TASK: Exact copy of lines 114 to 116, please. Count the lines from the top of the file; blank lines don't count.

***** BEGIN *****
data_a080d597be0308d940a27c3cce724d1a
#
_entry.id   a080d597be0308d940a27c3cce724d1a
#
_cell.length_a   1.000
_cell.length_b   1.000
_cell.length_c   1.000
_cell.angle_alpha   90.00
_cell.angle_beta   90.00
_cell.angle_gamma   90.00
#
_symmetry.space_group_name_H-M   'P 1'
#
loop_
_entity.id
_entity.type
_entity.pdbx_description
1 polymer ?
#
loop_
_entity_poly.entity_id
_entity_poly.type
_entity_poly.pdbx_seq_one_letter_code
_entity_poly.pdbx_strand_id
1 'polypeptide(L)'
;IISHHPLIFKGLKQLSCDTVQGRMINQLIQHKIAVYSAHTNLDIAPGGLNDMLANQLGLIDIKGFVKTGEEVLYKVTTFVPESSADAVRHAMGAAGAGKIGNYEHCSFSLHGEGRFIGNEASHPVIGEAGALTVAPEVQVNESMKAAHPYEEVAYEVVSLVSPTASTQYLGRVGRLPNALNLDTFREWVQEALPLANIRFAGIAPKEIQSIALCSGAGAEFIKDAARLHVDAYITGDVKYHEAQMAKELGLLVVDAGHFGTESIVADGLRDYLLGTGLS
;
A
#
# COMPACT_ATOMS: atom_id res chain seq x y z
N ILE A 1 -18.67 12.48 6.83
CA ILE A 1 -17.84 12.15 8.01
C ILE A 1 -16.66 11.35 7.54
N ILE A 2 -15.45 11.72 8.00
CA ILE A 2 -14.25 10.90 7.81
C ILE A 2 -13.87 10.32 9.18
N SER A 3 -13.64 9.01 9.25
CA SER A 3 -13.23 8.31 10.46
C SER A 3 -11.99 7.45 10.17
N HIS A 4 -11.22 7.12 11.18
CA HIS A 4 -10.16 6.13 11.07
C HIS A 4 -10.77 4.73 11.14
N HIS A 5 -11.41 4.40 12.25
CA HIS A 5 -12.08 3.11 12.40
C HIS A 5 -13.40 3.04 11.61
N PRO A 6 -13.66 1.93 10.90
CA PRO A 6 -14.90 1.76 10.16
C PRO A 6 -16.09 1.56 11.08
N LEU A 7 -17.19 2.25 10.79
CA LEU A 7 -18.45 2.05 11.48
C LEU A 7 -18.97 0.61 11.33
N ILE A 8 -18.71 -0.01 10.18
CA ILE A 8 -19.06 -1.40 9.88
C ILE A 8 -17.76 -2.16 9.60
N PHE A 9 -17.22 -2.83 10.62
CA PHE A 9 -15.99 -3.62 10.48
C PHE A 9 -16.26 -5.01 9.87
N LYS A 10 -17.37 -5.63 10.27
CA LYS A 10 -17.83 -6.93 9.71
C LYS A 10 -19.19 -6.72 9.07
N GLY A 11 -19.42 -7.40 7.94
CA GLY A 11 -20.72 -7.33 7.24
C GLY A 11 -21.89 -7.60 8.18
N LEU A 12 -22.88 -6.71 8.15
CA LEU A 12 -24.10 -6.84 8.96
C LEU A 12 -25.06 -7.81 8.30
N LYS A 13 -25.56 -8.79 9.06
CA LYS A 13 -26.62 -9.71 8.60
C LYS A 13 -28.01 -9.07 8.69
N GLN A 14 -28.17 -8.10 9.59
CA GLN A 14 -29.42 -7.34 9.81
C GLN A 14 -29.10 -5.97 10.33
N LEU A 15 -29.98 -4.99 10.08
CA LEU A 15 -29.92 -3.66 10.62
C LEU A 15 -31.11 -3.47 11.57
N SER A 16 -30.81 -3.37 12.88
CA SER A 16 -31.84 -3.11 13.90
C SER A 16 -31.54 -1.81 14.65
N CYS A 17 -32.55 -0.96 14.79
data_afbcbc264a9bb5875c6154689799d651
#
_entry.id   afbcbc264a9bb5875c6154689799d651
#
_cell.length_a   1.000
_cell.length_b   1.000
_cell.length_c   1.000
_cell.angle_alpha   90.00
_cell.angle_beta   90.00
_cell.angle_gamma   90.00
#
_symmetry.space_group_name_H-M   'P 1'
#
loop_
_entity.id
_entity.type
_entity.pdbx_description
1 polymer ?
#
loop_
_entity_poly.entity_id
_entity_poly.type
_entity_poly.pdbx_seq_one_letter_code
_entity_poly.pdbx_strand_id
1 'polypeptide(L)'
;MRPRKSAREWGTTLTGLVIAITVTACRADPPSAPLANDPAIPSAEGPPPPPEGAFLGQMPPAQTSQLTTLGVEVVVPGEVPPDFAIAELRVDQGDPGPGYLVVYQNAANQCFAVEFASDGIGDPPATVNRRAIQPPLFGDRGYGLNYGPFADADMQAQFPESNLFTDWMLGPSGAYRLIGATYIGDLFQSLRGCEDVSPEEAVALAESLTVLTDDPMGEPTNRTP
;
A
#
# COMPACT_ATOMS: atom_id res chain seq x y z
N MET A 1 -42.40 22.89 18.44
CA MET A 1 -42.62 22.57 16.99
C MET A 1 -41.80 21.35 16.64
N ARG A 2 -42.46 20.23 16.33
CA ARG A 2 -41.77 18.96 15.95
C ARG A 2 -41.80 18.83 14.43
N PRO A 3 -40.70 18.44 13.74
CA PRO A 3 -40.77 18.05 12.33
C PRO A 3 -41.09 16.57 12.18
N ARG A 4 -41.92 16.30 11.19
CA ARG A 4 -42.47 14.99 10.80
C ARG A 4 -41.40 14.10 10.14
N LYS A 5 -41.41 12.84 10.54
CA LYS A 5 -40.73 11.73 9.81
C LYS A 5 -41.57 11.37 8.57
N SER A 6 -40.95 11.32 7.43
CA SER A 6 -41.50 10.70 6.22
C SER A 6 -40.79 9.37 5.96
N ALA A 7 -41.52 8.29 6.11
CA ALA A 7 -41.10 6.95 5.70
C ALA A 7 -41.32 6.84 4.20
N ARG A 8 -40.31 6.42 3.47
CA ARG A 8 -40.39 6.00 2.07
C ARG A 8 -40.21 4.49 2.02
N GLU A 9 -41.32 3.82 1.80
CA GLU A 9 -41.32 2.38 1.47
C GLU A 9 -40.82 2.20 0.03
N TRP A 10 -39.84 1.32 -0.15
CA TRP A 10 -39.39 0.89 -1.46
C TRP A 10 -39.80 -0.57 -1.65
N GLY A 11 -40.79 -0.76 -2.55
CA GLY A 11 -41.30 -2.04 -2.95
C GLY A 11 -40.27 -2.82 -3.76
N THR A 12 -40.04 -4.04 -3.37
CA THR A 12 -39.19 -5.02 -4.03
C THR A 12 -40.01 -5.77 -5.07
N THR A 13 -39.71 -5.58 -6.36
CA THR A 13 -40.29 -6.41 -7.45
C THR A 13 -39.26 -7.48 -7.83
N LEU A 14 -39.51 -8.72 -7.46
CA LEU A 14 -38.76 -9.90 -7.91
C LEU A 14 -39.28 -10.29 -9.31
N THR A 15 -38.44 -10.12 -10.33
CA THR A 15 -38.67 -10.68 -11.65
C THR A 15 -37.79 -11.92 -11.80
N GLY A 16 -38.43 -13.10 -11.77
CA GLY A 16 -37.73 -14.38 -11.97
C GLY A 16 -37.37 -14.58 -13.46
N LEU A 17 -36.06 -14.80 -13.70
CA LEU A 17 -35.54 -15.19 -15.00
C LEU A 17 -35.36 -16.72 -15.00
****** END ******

CA ARG A 2 -41.77 18.96 15.95
C ARG A 2 -41.80 18.83 14.43
N PRO A 3 -40.70 18.44 13.74